Briefing: June 2020



A video distributed by Russian government investigators showed passengers escaping a burning Aeroflot Superjet 100 leaving the aircraft with carry-on luggage, laptops and even items heavy enough that they struggled to lug them across the ramp. The surveillance video also shows that it took 11 seconds for the cabin crew to open the right-side emergency exit and more than 20 seconds to get the slide deployed on the left side as a fuel fire shot 50-foot flames from the rear of the plane. The aircraft took off from Moscow Sheremetyevo Airport on May 5, 2019 headed for Murmansk and was struck by lightning. The crew returned and the aircraft suffered a landing hard enough to collapse the mains and breach the full fuel tanks. Only 41 of the 78 people on board survived.


Baseball great Roy Halladay had an impairing level of a variety of drugs, some of them disqualifying for pilots, in his blood when he crashed his Icon A5 into the Gulf of Mexico in November of 2017, according to a factual report released by the NTSB. The Hall of Famer died as a result of the crash, which was documented in somber detail by the aircraft’s suite of flight data sensors. It recorded a series of steep banking turns and descents to within 20 feet of the surface before the 358-foot plunge into four feet of water with wings level and a nose-down angle of about 45 degrees. “Multiple witnesses in the area stated that they saw the airplane flying very low, between 5 and 300 feet over the water as the airplane maneuvered south close to the shoreline,” the report said.


The NTSB says the airline industry continues to burnish an enviable safety record with a 65 percent drop in the number of fatal accidents involving Part 121 carriers from 2000 to 2017. In the previous 17 years, about 12.5 percent of airline accidents killed at least one person. That dropped to 4.5 percent for the first 17 years of this century. “Both the overall accident rate and the fatal accident rate per 100,000 flight hours decreased substantially between the two periods. The fatal accident rate during the period 2001 through 2017—0.006 per 100,000 flight hours—is equivalent to about one fatal Part 121 accident for every 16.3 million flight hours,” the board said in its report.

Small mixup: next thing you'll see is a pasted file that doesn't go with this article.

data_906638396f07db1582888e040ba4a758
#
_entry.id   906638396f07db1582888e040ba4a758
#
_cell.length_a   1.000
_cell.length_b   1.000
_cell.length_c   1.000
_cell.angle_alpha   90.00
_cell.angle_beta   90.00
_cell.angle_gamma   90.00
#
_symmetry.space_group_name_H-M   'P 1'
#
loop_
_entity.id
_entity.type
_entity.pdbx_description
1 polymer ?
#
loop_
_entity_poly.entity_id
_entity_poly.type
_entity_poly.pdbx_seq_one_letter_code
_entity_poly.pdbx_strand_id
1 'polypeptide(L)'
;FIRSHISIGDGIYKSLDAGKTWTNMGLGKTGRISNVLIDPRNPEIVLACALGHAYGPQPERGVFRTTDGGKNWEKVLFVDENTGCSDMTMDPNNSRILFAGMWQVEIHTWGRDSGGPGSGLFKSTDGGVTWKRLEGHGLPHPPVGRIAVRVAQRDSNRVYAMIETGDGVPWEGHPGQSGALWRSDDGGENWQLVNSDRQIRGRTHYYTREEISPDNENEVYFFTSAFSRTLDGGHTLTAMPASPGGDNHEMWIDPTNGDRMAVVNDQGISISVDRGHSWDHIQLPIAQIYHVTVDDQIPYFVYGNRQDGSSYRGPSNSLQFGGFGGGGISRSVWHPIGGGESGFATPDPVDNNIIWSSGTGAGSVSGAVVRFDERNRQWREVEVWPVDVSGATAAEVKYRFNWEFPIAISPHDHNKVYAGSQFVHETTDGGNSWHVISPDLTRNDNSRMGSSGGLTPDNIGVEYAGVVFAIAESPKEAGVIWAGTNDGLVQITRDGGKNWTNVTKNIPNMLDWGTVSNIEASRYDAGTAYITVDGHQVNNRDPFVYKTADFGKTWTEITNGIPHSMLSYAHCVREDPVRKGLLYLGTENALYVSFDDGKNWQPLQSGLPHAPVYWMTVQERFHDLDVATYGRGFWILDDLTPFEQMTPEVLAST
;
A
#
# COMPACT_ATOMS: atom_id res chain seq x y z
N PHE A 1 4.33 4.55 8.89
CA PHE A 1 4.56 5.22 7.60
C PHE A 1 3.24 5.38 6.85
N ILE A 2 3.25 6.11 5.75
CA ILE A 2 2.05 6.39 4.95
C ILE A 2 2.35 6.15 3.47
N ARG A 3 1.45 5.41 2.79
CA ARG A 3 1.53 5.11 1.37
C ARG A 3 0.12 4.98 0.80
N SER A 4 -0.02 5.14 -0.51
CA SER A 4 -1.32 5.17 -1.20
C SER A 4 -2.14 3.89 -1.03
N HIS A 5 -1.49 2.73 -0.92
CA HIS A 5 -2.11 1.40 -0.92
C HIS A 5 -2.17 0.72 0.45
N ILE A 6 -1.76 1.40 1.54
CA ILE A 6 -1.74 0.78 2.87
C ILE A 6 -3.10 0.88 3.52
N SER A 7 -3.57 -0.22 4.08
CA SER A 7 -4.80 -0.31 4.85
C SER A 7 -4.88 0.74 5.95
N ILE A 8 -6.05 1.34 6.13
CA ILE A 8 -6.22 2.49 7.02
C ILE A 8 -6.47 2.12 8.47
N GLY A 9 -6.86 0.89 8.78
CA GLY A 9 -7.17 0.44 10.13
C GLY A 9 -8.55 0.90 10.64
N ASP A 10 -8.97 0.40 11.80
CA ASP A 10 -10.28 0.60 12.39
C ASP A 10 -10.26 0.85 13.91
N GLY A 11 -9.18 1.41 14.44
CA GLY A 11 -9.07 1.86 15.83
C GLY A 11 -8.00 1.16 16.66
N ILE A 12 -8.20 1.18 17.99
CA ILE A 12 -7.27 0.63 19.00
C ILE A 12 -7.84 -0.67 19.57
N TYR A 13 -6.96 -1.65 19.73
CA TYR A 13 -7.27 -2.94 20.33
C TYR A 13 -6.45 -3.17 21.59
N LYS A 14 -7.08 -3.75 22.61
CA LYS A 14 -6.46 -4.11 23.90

The FAA is codifying the potential for a return to civilian supersonic flight with a modest first step toward accommodating the aircraft. In a notice of proposed rulemaking, the agency sets relaxed standards for takeoff and landing noise standards to take into account the design requirements of Mach 1.8 designs. The aircraft need more engine power for takeoff and landing because of their aerodynamics and they also can’t accommodate the bulky high bypass turbofans that have made most new jets so much quieter. New supersonic planes will have to achieve noise levels between Stage 4 and Stage 5.


The FAA has denied the Collings Foundation’s bid to continue carrying paying passengers in its 10 vintage aircraft after its investigation of the fatal crash of its B-17 Nine-O-Nine in Connecticut last October. The agency turned down the foundation’s application when it found lapses in the training and safety management system of the group. Nine-O-Nine crashed while returning to Windsor Locks after the pilot reported a rough running engine. Seven of the 13 people aboard were killed. The FAA also found serious maintenance discrepancies with two of the four engines.


Airbus conducted a wet test of an automated air-to-air refueling boom … During the height of the COVID-19 lull in air operations, New Jersey pilot Jon Weiswasser flew an RV-8 to Newark, La Guardia and JFK … Pilots using chloroquine or hydroxychloroquine must wait 48 hours after their last dose before flying … Officials say that civilian passenger who accidentally ejected from a French Rafale was improperly prepared for the flight … See for breaking news in general aviation.


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